Cory Booker Awkwardly Won’t Agree with Bill Clinton That Bernie Fans Are Like Tea Party


Former Newark Mayor and current U.S. Senator Cory Booker (D-NJ) was a great mayor, and is a great senator, but he really needs to work on his campaign surrogacy game.

At a Hillary Clinton campaign rally Monday night, former President Bill Clinton went on a bit of a riff comparing supporters of Sen. Bernie Sanders (I-VT) with Tea Party supporters who swept Republicans into huge congressional majorities in 2010 and 2014:

It’s not altogether mysterious that there are a lot of people that say, well, the Republican Party rewarded the Tea Party. Just tell people what they want to hear, move them to the right, and we’ll be rewarded, except they didn’t get anything done. Then that’s going on now in our party. If you don’t deal with the fact that we are too politically polarized, and we keep rewarding people who tell us things we know they can’t do because it pushes our hot button, we can’t go forward together.

While I would strongly disagree with President Clinton that the Tea Party got nothing done, or that they wouldn’t have gotten more done with a Republican president, the specific comparison, in terms of political temperature, is solid. Is he trolling Sanders supporters a little bit? Sure.

Cut to Tuesday morning, where Sen. Cory Booker is making what I believe is his first appearance as a Hillary Clinton surrogate this cycle on Morning Joe, while also promoting his new book “United.” Because he’s Joe Scarborough, host Joe Scarborough decides he’s going to get cute with Booker and continuously ask him if he agrees with President Clinton that “Tea Party supporters have something in common with Bernie Sanders’ supporters” until Booker answers definitively.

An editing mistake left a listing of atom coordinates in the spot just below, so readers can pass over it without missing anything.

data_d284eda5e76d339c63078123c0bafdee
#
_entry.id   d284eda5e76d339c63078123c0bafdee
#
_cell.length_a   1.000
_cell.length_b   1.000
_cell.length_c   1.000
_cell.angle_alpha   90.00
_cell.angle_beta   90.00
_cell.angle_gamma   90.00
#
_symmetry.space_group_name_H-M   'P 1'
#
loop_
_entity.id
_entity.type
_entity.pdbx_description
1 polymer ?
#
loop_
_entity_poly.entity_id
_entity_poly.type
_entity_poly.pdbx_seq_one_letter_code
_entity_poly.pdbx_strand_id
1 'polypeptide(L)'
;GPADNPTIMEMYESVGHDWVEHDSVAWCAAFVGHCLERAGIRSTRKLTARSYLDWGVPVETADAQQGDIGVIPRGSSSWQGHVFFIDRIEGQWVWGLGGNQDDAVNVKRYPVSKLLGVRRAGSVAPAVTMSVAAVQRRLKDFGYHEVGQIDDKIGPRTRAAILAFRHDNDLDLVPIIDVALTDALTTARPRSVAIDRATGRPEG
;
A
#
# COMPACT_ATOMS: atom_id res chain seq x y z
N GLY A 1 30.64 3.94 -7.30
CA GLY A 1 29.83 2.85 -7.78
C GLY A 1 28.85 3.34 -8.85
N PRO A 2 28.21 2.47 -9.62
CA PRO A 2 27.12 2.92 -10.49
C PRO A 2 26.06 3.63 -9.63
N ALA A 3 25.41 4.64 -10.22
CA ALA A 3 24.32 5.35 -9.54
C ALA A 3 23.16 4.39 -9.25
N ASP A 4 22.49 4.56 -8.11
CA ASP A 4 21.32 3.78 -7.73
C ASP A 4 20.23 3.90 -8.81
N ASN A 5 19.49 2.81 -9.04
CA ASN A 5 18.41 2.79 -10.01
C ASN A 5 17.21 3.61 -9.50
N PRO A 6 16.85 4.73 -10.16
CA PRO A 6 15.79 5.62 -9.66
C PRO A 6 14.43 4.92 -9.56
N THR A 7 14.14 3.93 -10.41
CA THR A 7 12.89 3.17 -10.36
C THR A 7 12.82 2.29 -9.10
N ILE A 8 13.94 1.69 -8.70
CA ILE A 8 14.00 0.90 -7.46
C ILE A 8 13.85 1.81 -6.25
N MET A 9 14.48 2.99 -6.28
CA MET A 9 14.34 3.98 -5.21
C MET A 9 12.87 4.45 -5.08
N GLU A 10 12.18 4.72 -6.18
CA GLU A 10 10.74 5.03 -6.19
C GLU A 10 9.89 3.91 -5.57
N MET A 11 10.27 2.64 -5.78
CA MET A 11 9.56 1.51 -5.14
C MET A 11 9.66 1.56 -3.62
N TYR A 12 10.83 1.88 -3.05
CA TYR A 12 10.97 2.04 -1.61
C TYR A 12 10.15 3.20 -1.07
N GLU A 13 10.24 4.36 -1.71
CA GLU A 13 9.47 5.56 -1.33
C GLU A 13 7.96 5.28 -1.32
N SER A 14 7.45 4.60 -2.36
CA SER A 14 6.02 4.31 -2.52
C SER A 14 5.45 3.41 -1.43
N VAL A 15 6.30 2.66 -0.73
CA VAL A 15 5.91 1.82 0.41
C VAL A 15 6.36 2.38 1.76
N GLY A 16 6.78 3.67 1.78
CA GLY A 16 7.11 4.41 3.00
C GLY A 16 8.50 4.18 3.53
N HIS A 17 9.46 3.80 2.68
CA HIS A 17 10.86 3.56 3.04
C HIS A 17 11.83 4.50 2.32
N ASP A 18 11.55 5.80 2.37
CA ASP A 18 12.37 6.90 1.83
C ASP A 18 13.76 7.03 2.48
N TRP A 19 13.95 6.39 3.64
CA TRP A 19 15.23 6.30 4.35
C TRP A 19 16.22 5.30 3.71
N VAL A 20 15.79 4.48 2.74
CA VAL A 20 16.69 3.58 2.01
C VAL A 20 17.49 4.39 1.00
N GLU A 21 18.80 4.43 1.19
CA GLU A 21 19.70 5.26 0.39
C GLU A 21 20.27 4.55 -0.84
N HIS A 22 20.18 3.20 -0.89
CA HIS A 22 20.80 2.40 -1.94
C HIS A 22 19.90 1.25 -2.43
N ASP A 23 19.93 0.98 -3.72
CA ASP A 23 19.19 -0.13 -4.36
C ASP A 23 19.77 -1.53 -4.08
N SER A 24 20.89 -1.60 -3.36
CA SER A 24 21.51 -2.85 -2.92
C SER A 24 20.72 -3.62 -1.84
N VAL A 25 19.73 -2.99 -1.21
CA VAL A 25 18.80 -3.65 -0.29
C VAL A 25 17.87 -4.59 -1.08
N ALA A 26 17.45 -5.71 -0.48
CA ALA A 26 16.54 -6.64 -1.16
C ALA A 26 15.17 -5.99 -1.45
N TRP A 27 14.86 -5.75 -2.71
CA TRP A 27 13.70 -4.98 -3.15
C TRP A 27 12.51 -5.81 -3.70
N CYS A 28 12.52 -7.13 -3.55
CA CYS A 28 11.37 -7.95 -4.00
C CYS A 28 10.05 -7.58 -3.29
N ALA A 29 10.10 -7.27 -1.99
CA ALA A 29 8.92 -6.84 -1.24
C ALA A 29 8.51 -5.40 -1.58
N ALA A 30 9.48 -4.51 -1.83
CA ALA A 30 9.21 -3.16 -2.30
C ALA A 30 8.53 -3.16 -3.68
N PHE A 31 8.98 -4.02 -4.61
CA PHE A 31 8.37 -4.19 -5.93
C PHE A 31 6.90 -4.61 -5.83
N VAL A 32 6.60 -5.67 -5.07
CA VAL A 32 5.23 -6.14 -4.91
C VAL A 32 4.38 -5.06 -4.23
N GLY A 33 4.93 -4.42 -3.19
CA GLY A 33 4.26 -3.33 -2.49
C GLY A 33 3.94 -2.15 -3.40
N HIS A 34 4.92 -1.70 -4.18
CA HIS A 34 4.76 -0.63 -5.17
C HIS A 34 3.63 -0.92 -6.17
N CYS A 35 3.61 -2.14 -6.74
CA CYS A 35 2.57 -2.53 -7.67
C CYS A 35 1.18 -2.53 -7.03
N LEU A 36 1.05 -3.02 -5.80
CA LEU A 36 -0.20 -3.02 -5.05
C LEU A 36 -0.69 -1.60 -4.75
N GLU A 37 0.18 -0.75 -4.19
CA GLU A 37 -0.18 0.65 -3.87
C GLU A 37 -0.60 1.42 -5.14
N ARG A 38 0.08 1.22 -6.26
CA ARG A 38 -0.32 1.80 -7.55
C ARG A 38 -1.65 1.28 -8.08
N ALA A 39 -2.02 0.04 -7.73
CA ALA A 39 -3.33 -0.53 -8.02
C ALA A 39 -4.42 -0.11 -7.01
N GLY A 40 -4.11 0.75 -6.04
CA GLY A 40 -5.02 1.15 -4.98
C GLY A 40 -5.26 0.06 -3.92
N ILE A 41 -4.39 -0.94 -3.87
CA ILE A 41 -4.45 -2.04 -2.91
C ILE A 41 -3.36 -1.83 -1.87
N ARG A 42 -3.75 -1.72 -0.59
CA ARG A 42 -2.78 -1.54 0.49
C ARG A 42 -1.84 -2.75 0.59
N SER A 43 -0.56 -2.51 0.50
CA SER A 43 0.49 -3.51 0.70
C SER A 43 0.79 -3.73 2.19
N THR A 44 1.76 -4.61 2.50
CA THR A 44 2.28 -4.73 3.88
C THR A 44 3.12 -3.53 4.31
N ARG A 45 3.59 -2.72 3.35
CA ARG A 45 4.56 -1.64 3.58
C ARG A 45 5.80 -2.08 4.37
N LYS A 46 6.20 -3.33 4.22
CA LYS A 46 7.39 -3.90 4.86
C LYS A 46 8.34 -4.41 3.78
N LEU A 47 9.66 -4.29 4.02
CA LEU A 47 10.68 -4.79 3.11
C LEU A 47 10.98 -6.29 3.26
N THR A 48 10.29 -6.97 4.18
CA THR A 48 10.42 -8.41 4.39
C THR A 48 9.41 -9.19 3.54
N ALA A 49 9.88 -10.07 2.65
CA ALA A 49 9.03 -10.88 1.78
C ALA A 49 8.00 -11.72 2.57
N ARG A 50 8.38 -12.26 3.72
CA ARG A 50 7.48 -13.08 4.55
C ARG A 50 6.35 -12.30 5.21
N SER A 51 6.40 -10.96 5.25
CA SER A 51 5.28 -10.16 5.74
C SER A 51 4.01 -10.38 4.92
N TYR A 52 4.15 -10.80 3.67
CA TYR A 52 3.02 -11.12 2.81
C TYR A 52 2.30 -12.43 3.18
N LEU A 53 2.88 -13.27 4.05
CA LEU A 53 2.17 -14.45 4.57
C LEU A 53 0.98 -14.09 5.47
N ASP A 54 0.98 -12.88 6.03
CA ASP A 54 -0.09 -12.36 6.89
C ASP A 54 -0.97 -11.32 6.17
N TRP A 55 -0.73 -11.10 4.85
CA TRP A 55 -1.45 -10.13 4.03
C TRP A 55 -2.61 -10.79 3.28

The problem is that even after the seventh or eighth try, Sen. Booker never gets around to it, or figures out a way to shut Scarborough down:

This isn’t that complicated. After the “distraction” gambit doesn’t work, you simply say “I think the former president’s remarks speak for themselves, and I agree with the narrow point that he was making,” or “I hope that a major difference ends up being that Sen. Sanders’ supporters will then support Hillary once the nominating contest is over” or something like that. Disagreeing with the candidate’s husband is out, and blathering for three minutes like a deer in the headlights is out, at least as far as effective campaign surrogacy is concerned.

It’s an inauspicious start for Senator Booker, who screwed the surrogacy pooch in much more spectacular fashion in 2012 when he called Obama campaign attacks on Bain Capital “nauseating,” and who until recently has been heavily promoted as a possible VP pick by some of Hillary’s most influential donors.

This is an opinion piece. The views expressed in this article are those of just the author.

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